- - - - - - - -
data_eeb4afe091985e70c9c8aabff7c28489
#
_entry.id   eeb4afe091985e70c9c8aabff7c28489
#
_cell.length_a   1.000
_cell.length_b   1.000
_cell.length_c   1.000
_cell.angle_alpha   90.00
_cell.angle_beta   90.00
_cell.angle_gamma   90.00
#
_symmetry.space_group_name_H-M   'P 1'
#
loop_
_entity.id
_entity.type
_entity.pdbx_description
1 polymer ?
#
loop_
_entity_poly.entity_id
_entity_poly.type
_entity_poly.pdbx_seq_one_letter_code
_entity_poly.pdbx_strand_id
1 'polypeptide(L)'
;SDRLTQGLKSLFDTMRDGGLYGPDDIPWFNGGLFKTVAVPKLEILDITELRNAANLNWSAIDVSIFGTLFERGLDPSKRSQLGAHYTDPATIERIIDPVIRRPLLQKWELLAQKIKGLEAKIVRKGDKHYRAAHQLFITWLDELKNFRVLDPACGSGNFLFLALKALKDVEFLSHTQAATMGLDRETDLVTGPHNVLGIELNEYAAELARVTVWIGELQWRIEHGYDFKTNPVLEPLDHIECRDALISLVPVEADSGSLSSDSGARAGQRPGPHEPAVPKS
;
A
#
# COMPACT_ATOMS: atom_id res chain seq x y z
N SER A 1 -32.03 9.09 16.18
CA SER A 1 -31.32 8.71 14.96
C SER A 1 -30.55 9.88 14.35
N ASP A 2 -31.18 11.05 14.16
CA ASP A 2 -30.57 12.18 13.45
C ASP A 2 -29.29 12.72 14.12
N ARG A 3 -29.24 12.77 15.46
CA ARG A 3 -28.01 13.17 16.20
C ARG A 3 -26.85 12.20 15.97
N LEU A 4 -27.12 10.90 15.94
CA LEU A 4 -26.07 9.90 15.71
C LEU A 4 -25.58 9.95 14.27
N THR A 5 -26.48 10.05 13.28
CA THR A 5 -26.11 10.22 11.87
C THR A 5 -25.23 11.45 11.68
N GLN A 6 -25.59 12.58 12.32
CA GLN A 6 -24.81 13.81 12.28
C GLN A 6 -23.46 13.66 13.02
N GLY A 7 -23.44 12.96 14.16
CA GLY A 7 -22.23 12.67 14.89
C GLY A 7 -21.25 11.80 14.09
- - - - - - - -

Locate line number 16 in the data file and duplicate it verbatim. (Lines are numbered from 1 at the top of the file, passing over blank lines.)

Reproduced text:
_entity.type